Big Brothers: Impact on Little Brothers' Self-Concepts and Behaviors

Article excerpt

When a couple with children divorces, the structure of the family is altered, and the process of disorganization and reorganization can continue for several years. However, as with other crises, divorce has the potential for creating growth and new integrations, although reaching this potential is often a difficult task, especially for the children (Wallerstein & Kelly, 1977). Divorce is not a single event, but a series of changes that begins with the dissolution of the marriage and continues to a possibly prolonged disequilibrium within the family. For the child, this change in family structure can create, among other things, a loss in educational opportunities, severe alterations in parent-child relationships, and a lower standard of living (Wallerstein, 1991).

In a national survey, Furstenberg, Morgan, and Allison (1987) found that children of divorce were significantly worse off than those from intact families with respect to several measures of academic performance, problem behaviors, and psychological distress These differences remained even with such control variables as age, race, sex, and mother's education. Further, Zill's (1983) national survey of 2,161 children between the ages of seven and eleven found that children of divorce reported higher levels of loneliness and boredom than did children from intact families. They also reported more feelings of rejection and belittlement and viewed their home environment in more negative terms when living with their mothers without a father present. In general, there is evidence that children of divorce experience a disproportionately greater number of social, academic, and psychological adjustment problems (Kelly, 1988).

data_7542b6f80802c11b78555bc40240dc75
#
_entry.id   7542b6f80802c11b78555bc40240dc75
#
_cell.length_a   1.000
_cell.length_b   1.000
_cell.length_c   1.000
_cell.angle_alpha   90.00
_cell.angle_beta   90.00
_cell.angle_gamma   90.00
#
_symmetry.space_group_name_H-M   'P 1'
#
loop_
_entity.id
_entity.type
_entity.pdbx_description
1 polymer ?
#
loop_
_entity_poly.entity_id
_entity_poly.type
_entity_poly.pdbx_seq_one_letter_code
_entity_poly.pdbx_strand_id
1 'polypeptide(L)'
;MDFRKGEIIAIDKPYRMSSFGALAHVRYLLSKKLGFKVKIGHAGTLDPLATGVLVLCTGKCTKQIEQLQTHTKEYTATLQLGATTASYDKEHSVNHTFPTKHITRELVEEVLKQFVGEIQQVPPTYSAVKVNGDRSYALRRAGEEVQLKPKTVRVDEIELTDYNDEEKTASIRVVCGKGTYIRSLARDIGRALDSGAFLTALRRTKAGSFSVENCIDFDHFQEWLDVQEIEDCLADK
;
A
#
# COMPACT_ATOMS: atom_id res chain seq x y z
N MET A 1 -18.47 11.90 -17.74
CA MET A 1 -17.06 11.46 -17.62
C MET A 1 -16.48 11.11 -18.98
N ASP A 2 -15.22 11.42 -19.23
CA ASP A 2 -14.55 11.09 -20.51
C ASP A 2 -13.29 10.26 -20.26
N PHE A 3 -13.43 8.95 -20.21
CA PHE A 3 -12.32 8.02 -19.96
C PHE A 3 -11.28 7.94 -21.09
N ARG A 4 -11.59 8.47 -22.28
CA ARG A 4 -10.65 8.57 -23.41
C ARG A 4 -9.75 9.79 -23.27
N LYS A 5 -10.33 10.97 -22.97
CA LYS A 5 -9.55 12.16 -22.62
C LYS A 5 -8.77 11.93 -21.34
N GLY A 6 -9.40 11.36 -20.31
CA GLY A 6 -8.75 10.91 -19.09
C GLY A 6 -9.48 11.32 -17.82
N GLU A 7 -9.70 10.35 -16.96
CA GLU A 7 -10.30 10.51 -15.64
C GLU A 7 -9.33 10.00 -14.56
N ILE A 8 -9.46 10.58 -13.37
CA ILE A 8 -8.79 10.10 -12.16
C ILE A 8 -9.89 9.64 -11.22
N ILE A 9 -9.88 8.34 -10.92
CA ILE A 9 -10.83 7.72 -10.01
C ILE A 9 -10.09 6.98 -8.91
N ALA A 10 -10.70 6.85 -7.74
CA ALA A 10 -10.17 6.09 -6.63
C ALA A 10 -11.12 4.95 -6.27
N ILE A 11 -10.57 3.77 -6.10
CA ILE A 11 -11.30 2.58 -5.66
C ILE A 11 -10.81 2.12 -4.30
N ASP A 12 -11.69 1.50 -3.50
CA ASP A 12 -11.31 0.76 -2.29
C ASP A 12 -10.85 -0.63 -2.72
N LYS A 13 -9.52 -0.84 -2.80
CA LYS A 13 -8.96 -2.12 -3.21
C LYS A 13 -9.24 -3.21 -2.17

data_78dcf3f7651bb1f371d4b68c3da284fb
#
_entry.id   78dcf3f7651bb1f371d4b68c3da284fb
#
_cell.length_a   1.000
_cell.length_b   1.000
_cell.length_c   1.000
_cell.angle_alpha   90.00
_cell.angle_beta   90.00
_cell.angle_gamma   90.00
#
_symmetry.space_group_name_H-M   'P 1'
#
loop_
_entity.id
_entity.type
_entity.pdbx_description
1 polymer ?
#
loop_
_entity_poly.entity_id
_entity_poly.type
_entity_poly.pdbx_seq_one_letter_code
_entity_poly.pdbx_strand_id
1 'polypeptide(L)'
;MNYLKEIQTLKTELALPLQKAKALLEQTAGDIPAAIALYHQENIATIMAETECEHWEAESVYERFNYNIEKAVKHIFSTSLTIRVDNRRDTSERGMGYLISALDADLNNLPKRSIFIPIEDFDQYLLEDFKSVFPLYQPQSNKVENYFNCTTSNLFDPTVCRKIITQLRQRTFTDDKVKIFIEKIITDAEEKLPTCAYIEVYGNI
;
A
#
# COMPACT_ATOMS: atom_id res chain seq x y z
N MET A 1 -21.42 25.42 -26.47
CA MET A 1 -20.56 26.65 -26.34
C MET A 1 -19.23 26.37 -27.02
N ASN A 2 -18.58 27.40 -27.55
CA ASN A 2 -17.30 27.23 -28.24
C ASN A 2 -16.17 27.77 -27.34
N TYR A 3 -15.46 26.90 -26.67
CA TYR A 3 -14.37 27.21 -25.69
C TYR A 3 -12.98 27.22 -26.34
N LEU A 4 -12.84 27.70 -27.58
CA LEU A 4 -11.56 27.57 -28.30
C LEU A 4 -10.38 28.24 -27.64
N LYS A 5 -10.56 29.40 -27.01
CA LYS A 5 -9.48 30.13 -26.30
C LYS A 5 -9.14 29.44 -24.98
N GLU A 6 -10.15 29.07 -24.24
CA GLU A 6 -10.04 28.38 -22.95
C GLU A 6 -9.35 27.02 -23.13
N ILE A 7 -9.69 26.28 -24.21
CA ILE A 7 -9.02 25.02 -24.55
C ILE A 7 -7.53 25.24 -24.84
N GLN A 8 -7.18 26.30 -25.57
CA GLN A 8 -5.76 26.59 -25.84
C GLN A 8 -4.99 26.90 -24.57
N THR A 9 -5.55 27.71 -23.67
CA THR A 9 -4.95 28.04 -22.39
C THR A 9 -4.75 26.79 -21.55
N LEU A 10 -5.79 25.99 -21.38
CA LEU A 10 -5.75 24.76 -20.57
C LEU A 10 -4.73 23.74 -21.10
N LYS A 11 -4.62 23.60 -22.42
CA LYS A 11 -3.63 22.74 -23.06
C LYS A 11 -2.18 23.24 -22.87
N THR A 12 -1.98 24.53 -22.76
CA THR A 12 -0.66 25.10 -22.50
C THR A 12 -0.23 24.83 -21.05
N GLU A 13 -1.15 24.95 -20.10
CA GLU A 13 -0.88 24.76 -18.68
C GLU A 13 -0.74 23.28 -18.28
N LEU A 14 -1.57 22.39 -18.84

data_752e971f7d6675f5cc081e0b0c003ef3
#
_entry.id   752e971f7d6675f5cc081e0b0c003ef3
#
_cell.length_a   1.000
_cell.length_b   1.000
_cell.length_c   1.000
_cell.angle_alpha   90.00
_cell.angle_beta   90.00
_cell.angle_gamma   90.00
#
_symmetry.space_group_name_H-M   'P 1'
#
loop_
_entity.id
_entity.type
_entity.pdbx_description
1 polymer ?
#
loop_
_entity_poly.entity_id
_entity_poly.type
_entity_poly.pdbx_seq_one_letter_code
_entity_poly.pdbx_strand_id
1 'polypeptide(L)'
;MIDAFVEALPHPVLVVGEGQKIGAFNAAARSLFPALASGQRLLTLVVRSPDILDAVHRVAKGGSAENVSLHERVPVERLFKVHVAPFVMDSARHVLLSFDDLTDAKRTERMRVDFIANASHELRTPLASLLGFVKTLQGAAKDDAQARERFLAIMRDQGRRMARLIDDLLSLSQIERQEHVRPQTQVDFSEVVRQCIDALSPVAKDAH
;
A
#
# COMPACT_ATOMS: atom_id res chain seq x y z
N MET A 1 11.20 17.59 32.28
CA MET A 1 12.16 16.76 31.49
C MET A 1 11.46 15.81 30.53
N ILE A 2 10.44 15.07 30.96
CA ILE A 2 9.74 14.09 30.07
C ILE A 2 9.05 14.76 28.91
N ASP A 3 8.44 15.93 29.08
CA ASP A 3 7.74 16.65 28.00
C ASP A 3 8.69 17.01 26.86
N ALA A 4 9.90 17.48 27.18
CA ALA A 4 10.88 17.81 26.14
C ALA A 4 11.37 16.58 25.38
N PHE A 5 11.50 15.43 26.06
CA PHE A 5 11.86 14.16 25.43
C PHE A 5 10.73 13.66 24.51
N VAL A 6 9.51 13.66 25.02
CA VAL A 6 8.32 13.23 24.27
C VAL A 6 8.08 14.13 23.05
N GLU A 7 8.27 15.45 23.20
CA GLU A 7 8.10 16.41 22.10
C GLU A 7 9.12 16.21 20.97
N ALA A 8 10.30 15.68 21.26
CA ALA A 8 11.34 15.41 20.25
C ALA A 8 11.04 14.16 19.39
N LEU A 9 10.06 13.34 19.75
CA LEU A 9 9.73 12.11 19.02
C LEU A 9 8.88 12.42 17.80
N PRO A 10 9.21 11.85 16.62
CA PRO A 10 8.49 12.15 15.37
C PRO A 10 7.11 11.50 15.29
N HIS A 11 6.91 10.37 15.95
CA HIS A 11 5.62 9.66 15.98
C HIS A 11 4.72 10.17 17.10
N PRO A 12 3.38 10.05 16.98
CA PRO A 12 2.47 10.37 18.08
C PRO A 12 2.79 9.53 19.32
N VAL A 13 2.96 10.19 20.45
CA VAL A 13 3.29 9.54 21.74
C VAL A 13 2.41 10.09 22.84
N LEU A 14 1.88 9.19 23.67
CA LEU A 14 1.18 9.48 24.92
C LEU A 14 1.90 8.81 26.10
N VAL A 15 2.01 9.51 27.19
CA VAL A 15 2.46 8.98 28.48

Not surprisingly, these negative aspects of divorce adversely affect the self-esteem and self-concept of these children (Harper & Ryder, 1986; Parish & Taylor, 1979; Rosenberg, 1965). However, the question of which specific aspect of divorce diminishes the child's self-concept has proven difficult to answer. It appears that a combination of factors have this negative impact on the children.

Garbarino (1982) states that the development of a positive self-concept in youth is contingent upon the availability of support systems, which he defines as social arrangements offering nurturance, providing feedback, and serving as resources. From this perspective, divorce can be seen as altering that social support. Nurturance is especially at risk for the child as typically the father leaves the home and the mother's availability is limited by such demands as the need for employment. Another, but related explanation for reduced self-concept is that as the child attempts to make sense of the newly experienced deficiency in parental bonding, he or she may conclude that the reason lies within his or her own inadequacies (Parker, 1978).

A further consideration regarding the effects of divorce on self-concept is centered on the amount of conflict experienced within the family. The general finding has been that in families with high parental conflict, the children suffer from lower self-concepts than do children in low-conflict homes (Bishop & Ingersoll, 1988; Raschke & Raschke, 1979).

The frequency and quality of visitation by the noncustodial parent was also found to affect the child's self-concept. A significant relationship was found between infrequent visiting and poor self-esteem, depression, and anger in children of divorce (Hess & Camera, 1979; Kelly, 1981; Wallerstein & Kelly, 1980). Also, unvisited children are likely to experience feelings of rejection and self-blame (Rose, 1992). On the other hand, predictable and frequent contact with the noncustodial parent has been demonstrated to be associated with better adjustment by the child, unless the father is very poorly adjusted or extremely immature (Hetherington, Cox, & Cox 1982; Wallerstein & Kelly, 1980).

One of the many unfortunately typical consequences of divorce is the reduction in family income. …